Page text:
Communicating your skill-set for your target sector is actually a two-stage process. In the first pass, you’ll reframe your skills for the sector in a relatively generic way. You can use this skill list on your online personal profile for instance, or when networking and telling people what you can do. In the second pass, you’ll tailor your skill-set for a specific job application. In a future post I’ll give you a couple of worked examples to show how this works in more detail.

3. Work experience. The third area to work on is reframing your previous work experience. This is probably the hardest part of this approach to achieve; many PhDs have said to me, we’ve spent all our time in universities, so how can we have any experience relevant to our target sector outside of academia? So there are three parts to tackling this one. If you’re starting early enough in your job search, you have the chance to get some non-academic work experience in your target sector before the end of your PhD, or immediately after. This is the easiest and most obvious way to show an employer that you’re a fellow professional: you’ve already worked as an intern, or done some paid or voluntary work in their sector. I won’t go into the full details of how to get such work experience here: I suggest you read James Mulvey’s e-book on How to Find a Career with Your Humanities Degree as that’s a great source of information and practical advice.

The second part is reframing the time spent working for your PhD in language that people in your target sector will understand. This will be on a case-by-case basis. If you’re applying for a job where your PhD has relevance for the employer, then by all means be ready to talk about your work and your high-level findings. If you’re applying for a job where your PhD isn’t relevant to the role, you need to be able to stand back from your dissertation and talk quite casually about it – as a piece of work that you delivered to fulfil the remit of a grant award for example, in the context of a wider research programme. You were (or are) a researcher and that’s what researchers do after all!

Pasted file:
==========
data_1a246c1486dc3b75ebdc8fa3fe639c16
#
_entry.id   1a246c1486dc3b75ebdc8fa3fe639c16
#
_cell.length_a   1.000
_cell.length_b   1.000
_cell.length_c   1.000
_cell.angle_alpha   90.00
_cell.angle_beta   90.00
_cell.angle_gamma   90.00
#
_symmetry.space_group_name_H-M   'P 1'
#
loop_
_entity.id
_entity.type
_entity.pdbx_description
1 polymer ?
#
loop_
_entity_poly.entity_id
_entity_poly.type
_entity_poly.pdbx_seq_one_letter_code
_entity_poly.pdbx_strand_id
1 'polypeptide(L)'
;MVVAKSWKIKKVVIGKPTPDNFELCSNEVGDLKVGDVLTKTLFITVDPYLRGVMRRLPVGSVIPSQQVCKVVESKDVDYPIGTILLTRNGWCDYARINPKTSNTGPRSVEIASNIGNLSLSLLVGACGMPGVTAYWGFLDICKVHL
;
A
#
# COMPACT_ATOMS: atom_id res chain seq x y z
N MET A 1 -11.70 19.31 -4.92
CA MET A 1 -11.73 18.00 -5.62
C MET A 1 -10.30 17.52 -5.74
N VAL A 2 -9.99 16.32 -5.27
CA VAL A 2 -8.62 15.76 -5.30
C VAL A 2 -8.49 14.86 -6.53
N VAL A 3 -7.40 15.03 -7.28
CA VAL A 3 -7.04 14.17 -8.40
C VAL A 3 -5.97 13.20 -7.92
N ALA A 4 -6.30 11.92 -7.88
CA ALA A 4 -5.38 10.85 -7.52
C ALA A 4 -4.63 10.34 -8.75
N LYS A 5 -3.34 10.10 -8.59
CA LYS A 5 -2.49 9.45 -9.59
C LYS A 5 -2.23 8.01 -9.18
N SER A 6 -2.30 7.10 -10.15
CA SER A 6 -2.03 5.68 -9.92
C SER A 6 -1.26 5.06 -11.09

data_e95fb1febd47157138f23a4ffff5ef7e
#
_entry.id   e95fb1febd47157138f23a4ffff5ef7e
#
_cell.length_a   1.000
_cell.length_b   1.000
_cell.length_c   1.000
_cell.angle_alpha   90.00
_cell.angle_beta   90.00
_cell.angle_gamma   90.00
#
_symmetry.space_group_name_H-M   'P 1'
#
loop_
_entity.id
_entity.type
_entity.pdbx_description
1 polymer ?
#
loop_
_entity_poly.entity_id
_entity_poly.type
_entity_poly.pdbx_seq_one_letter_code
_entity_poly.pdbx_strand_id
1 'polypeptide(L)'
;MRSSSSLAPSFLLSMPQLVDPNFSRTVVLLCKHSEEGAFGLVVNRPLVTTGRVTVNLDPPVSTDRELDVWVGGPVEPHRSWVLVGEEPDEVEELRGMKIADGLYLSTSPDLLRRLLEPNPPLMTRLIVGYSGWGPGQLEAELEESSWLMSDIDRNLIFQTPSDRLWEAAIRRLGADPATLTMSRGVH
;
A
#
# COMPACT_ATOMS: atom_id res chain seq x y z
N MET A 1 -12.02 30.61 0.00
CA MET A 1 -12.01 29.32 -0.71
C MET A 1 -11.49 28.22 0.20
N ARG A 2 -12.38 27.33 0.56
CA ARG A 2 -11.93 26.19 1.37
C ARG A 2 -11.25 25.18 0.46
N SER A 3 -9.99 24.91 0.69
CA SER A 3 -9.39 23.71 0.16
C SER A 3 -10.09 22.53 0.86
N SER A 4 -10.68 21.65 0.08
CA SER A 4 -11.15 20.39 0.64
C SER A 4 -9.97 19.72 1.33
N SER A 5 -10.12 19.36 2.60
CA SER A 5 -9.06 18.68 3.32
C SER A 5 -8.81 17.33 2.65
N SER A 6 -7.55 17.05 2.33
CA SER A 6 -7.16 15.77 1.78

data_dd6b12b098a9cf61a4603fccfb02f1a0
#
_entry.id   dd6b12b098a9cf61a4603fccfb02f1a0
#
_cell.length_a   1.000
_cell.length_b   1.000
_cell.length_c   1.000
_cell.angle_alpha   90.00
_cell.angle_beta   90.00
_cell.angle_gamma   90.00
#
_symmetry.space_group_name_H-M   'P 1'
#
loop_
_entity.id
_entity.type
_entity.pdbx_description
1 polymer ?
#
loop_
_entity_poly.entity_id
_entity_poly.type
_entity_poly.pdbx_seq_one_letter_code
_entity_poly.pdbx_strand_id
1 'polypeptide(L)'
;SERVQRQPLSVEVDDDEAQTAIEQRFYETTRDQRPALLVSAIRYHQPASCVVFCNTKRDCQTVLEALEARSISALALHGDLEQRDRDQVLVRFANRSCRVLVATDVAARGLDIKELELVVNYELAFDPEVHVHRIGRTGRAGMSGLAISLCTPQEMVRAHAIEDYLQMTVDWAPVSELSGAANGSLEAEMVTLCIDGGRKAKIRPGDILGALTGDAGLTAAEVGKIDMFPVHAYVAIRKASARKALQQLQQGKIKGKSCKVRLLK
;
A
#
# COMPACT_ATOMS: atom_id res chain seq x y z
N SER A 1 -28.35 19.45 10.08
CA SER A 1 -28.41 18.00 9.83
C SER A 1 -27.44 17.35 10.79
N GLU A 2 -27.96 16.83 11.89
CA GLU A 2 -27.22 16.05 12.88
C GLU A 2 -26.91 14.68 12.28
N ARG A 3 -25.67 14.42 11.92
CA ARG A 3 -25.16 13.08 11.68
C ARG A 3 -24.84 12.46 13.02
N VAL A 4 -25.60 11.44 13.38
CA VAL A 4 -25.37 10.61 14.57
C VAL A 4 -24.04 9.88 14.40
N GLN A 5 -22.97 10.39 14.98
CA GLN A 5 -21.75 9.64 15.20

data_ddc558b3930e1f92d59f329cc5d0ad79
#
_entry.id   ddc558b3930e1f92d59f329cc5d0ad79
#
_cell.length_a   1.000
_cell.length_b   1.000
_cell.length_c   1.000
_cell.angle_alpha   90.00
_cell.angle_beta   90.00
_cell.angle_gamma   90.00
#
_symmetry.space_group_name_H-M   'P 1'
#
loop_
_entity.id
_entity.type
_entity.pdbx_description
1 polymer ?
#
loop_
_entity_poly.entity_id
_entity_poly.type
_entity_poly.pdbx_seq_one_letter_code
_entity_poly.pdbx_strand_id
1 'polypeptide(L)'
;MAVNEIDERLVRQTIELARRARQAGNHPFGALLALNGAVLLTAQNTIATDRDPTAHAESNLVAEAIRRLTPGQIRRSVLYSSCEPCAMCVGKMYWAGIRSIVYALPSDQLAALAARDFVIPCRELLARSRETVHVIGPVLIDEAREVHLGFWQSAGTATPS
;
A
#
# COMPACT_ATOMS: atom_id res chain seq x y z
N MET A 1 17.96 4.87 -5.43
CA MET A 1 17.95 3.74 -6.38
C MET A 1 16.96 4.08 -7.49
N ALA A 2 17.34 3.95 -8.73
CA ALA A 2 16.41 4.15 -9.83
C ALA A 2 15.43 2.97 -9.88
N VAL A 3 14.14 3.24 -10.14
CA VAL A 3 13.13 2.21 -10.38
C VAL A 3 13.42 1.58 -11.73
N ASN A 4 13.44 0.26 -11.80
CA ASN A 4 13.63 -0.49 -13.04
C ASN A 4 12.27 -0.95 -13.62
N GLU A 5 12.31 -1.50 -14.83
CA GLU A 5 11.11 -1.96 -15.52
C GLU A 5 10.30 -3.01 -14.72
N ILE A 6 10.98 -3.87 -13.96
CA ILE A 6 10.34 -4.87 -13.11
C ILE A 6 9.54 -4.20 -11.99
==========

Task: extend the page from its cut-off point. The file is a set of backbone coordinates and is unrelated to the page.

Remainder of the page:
So I’ve never been asked about the details of my PhD in an interview, and I would definitely struggle to communicate ‘The Dynamics of Urban Festal Culture in Later Medieval England’ to a non-academic hiring committee!  But at my first interview for a job outside of academia I talked confidently about how I won several grants in the early part of my career to fund my research, and how I delivered some major outputs, including two books, and how I taught and presented to an international audience in my area of expertise, including appearing on BBC Radio 4. This kind of summary created the bridge to the next step, where I said that having achieved everything that I set out to do in academia, I wanted a new challenge. With a strong personal interest in technology, I said that I wanted to make the move into web-based training, to use my expertise as a professional trainer and educator to reach wider audiences via e-learning programmes.